For the second time in Libya, a unit of the ISIS terrorist army has conducted massacres of Christians, this time with captured Ethiopians. The atrocities took place in two different places in Libya, as CNN’s Nic Robertson notes, to send a very particular message. Not only are the Islamists targeting Christians in areas surrounding Libya, they also want to lay claim to controlling Libya itself:

The Washington Post reports that the makers of the video have a clear message to Christians as well:

The killings mirror a video released in February showing militants beheading 21 Egyptian Christians on a Libyan beach. In that video, the Islamic State (also known as ISIS or ISIL) billed the killings as “a message signed with blood to the nation of the cross.”

The new 29-minute video showing captured Ethiopian Christians starts with what it called a history of Christian-Muslim relations and includes scenes of militants destroying churches, graves and icons.

“Despite the cross, we have returned,” the narrator says. …

“You will not have safety even in your dreams, until you accept Islam,” he says. “Our battle is a battle between faith and blasphemy, between truth and falsehood.”

The video alternates between footage of the captives in the south being shot dead and the captives in the east being beheaded on a beach, the AP report says. The AP said the video has not been verified, and it was not clear how many captives were killed.

After two previous massacres of Christians, the White House provoked a lot of criticism when its response failed to note the targeting of Christians in the attacks. This time, they’ve learned, although still only about their post-atrocity statements:

Statement by National Security Council Spokesperson Bernadette Meehan on Murders in Libya

The United States condemns in the strongest terms the brutal mass murder purportedly of Ethiopian Christians by ISIL-affiliated terrorists in Libya. We express our condolences to the families of the victims and our support to the Ethiopian government and people as they grieve for their fellow citizens. That these terrorists killed these men solely because of their faith lays bare the terrorists’ vicious, senseless brutality. This atrocity once again underscores the urgent need for a political resolution to the conflict in Libya to empower a unified Libyan rejection of terrorist groups.

Even as terrorists attempt through their unconscionable acts to sow discord among religious communities, we recall that people of various faiths have coexisted as neighbors for centuries in the Middle East and Africa. With the force of this shared history behind them, people across all faiths will remain united in the face of the terrorists’ barbarity. The United States stands with them. While these dehumanizing acts of terror aim to test the world’s resolve – as groups throughout history have – none have the power to vanquish the powerful core of moral decency which binds humanity and which will ultimately prove the terrorists’ undoing.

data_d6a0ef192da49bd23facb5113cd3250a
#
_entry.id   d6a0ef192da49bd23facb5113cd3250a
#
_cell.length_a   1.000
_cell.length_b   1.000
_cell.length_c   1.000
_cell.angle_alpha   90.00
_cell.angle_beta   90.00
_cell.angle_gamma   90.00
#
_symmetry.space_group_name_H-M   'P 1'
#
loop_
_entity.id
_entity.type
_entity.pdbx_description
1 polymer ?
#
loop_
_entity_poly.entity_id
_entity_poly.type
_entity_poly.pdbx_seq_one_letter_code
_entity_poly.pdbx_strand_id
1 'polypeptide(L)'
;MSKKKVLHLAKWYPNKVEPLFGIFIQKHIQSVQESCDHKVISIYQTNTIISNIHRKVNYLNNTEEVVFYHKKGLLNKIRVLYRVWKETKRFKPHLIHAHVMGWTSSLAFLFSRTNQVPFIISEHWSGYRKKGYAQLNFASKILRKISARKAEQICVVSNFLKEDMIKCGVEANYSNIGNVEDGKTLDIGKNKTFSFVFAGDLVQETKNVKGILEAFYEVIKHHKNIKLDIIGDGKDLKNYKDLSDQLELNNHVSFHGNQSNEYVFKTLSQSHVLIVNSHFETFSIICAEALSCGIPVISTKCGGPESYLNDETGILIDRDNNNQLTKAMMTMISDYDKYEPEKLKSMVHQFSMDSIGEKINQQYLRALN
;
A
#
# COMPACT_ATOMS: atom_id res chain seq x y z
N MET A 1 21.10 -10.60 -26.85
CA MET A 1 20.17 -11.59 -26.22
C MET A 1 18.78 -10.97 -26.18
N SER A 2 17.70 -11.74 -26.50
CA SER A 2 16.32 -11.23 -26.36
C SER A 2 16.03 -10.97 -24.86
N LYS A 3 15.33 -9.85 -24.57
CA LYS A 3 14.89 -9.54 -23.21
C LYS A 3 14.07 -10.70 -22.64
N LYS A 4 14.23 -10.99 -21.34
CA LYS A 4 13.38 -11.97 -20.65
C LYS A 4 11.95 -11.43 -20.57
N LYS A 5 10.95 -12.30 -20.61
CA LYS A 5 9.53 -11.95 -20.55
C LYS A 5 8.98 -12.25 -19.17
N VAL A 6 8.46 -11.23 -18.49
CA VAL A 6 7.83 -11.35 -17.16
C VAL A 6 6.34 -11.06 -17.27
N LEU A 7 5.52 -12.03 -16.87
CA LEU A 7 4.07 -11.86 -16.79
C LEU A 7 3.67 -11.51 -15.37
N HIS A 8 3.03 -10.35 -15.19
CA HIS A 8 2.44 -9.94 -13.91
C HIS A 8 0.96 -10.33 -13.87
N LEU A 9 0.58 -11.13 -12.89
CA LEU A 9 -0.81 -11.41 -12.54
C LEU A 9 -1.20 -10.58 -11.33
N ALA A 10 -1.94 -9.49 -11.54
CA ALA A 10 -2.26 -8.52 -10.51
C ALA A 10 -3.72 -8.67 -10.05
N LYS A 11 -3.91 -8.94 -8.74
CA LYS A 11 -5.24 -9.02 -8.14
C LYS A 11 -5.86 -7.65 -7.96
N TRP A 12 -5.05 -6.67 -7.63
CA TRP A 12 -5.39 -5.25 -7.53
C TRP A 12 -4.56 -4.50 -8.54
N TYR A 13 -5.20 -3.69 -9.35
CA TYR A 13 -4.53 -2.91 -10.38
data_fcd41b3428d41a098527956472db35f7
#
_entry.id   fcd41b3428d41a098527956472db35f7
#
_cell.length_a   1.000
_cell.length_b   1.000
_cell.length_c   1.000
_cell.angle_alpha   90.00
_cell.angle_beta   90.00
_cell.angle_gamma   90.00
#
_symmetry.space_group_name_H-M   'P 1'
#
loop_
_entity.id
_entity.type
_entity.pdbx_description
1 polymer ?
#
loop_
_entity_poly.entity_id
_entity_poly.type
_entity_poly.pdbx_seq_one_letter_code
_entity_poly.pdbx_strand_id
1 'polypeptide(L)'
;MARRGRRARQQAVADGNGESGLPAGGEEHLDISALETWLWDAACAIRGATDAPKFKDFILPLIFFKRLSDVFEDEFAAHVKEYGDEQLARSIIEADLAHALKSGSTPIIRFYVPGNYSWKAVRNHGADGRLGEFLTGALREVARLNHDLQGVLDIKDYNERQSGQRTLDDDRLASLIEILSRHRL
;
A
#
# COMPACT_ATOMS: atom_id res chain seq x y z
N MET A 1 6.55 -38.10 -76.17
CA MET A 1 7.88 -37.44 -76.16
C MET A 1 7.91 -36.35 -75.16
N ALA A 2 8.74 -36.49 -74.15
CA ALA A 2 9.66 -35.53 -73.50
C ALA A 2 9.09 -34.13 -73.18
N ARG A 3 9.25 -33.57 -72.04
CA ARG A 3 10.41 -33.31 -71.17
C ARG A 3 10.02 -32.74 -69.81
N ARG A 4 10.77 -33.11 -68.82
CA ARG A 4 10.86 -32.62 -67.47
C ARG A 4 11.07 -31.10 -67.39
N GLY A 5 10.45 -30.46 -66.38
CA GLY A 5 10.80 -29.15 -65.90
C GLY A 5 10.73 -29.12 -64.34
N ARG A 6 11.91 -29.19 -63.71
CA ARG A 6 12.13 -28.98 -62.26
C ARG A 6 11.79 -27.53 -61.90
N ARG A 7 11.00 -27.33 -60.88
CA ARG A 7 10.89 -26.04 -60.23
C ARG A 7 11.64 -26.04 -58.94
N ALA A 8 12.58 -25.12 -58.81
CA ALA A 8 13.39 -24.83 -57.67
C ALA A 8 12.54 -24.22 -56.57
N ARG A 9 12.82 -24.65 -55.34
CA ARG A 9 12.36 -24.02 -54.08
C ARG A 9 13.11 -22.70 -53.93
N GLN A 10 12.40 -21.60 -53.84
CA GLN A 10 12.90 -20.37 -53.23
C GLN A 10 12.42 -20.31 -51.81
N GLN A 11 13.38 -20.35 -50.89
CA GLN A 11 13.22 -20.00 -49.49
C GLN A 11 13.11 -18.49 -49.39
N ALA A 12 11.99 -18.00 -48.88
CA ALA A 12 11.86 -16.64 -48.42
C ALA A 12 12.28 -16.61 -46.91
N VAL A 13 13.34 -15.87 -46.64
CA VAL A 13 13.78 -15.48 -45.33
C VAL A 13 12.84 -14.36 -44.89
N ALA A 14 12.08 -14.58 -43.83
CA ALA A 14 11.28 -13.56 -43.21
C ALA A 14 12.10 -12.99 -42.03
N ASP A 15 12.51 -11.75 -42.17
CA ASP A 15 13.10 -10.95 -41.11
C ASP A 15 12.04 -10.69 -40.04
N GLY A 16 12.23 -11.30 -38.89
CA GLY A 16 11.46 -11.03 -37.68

The first three sentences of the NSC’s statement finally acknowledge the reality of Christians in the Middle East. The rest of this statement is politically correct nonsense, especially the urging for a “political solution to the conflict in Libya,” as if this was a straight-up civil war. It’s not anything of the kind. Libya has collapsed into a failed state thanks to the actions of the US and NATO to destroy the Qaddafi regime without preparing for the aftermath. Western Iraq has collapsed into a failed state thanks to the total withdrawal of American troops in 2011.

In both cases, the states fell into the hands of terrorist networks that had already been operating there for years but who were suppressed by a strong hand, Qaddafi in Libya and the US-run Iraqi army in western Iraq. The US and our NATO allies created a vacuum where no political processes could possibly survive, and only the worst of terrorist groups would be able to hold power. On which political solutions can the people of Nineveh rely? Or the people of Cyrenaica?

Eventually, NATO will have to ask itself whether it can tolerate a failed state in Libya that is just a few hundred miles from its shores, and do what it should have done in 2011 — put boots on the ground to destroy the terror networks and help rebuild the possibility of political processes. Until that time comes, Libya will remain a Somalia on the Mediterranean, and ISIS will continue to abduct Christians and animists for their own peculiar Islamist brand of human sacrifice.